For one of my Christmas presents, I’m making some pillows using a Storm at Sea design.
To make these, I *thought* the easiest way would be to do paper-pieceing. It turned out to be a super complicated pain-in-the-rear (look ma, no swearing!).
Want to learn about paper piecing, too? Well this is where I’m started.
One very important key is to use the tiniest stitch-length possible, as this will perforate the paper nicely, making it easier to remove when you are ready.
What’s a little bogus about those directions, and most paper-piecing directions I’ve read, is that it relies on your ability to see through the paper and any other fabrics you have already sewn. How are you supposed to be able to look through so many layers and know that the fabric piece is aligned correctly on top?
For instructions on how I go about paper piecing, continue reading.
So this is how I went about doing my paper piecing:
1. I had my husband design the patterns (he’s an engineer and it is a present from both of us, after all). The rectangle pattern is outlined showing the 1/4 of an inch seam allowance. That way, I knew my finished block would have to be at least that big in order to allow 1/4 of an inch seam allowance. The red arrows are extensions to my sewing lines.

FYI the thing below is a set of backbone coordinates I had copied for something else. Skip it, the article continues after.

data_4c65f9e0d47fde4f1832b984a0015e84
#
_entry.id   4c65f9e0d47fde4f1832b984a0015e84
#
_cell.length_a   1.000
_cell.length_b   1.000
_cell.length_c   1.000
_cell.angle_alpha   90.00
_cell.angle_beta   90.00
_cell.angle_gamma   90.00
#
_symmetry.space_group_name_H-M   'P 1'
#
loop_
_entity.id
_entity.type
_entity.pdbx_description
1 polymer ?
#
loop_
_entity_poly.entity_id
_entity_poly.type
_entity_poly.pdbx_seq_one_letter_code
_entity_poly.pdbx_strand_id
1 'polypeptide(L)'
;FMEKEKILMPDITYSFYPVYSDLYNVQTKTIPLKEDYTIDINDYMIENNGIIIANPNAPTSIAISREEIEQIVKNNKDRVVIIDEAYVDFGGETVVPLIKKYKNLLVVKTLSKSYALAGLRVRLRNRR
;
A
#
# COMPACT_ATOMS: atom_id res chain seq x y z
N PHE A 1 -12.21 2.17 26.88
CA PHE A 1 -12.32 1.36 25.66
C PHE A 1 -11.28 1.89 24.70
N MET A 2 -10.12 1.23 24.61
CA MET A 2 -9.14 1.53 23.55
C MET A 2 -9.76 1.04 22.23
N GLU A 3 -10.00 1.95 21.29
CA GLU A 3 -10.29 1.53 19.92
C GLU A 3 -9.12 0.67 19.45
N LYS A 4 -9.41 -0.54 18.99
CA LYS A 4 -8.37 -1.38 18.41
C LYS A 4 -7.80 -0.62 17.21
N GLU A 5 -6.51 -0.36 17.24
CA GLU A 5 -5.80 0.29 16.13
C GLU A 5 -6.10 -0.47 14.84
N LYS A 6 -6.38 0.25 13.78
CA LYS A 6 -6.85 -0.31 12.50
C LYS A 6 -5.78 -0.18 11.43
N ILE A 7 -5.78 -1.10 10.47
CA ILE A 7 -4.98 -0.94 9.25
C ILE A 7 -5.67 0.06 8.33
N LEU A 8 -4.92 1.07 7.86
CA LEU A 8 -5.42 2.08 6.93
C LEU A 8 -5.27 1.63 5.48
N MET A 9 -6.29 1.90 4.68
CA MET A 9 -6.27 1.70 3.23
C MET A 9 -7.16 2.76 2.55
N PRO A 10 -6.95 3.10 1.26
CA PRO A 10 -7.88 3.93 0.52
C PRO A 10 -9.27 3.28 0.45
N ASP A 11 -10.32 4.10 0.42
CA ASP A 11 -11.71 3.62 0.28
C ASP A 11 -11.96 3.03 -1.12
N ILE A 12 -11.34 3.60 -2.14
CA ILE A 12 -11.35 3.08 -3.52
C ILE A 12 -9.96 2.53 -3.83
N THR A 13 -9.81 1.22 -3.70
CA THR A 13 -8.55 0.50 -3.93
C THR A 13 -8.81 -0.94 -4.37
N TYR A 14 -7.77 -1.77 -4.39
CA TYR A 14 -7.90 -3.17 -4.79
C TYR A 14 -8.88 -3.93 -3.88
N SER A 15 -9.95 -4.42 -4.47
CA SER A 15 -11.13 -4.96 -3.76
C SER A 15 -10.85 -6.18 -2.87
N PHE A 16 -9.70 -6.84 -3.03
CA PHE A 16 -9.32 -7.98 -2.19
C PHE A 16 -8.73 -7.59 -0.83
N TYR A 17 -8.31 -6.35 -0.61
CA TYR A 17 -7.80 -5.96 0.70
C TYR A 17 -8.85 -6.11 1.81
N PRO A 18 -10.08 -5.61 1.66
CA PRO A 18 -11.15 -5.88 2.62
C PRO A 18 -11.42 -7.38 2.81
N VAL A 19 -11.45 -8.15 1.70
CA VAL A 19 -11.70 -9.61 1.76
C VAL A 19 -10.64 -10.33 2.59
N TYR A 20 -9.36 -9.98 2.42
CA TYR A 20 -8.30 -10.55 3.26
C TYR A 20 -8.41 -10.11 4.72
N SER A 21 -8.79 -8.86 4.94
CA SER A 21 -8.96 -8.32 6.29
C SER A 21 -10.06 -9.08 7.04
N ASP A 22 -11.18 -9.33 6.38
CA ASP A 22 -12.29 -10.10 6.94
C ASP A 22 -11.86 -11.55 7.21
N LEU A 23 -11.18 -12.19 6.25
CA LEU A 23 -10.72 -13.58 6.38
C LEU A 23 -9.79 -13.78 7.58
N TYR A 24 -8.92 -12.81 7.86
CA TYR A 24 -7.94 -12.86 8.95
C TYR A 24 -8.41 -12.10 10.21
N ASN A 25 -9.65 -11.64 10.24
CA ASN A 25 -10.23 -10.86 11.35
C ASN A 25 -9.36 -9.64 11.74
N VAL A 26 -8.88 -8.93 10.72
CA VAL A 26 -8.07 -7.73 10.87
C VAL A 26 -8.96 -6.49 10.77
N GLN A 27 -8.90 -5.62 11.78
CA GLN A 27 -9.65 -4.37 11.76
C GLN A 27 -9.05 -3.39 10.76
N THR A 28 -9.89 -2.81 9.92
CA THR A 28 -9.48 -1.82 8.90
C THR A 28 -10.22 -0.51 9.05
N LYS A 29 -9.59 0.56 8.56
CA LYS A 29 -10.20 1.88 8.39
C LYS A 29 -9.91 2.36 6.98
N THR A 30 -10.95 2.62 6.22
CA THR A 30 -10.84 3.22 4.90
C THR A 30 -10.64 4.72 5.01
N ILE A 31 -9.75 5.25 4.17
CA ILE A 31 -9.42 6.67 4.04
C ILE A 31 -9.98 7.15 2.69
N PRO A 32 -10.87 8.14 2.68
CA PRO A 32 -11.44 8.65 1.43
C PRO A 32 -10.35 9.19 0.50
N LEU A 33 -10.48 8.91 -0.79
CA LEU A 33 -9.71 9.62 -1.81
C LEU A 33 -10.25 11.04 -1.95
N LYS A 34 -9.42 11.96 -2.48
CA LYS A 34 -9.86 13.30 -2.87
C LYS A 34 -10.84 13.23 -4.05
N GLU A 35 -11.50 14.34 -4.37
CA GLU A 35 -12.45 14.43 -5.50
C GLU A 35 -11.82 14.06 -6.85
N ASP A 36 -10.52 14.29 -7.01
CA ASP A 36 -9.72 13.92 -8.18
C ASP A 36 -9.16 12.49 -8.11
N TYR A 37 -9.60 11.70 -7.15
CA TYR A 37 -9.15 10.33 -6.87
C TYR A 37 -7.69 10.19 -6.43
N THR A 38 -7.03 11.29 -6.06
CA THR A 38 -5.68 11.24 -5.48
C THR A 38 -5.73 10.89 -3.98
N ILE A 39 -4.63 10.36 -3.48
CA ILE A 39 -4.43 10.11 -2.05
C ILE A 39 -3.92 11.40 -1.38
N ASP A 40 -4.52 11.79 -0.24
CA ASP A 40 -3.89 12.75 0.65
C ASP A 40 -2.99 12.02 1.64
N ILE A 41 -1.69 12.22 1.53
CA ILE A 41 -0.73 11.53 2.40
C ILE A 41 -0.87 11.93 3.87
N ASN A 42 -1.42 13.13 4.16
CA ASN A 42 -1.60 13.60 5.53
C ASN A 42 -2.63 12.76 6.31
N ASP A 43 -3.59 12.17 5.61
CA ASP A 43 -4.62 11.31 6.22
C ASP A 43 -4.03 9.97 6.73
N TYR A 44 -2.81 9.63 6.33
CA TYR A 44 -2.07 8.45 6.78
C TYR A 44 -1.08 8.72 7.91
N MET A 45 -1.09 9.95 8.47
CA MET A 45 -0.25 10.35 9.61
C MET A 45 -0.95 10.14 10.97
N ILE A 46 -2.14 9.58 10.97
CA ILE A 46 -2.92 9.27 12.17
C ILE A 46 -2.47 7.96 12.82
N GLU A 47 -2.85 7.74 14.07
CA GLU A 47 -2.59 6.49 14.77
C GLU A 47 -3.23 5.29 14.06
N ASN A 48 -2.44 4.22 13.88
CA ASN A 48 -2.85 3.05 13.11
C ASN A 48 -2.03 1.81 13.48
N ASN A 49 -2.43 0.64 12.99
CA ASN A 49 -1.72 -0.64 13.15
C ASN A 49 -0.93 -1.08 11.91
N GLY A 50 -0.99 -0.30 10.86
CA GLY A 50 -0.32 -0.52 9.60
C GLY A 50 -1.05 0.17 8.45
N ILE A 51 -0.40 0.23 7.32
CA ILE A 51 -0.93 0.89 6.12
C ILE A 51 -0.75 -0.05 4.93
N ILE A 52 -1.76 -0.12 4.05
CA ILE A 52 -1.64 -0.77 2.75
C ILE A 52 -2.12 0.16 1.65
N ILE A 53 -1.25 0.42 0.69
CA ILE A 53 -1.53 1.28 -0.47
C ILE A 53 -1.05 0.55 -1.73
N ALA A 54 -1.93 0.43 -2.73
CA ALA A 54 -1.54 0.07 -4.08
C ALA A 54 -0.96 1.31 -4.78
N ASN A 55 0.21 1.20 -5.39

2. I placed my center fabric piece on the block (I’m prepping two blocks at the same time here):
3. I placed my second fabric piece on the block, right-side up to ensure it would cover the whole area. (Sorry for the use of white fabric on white paper. I know it’s hard to see. You can click on the image to enlarge).
6. I repeated for the other corners, and then trimmed the paper. When you are finished and ready to sew all your blocks together, you’ll have to rip off the paper backing.
7. Here’s another block I made using paper piecing. On this block there was another layer, making things more complicated.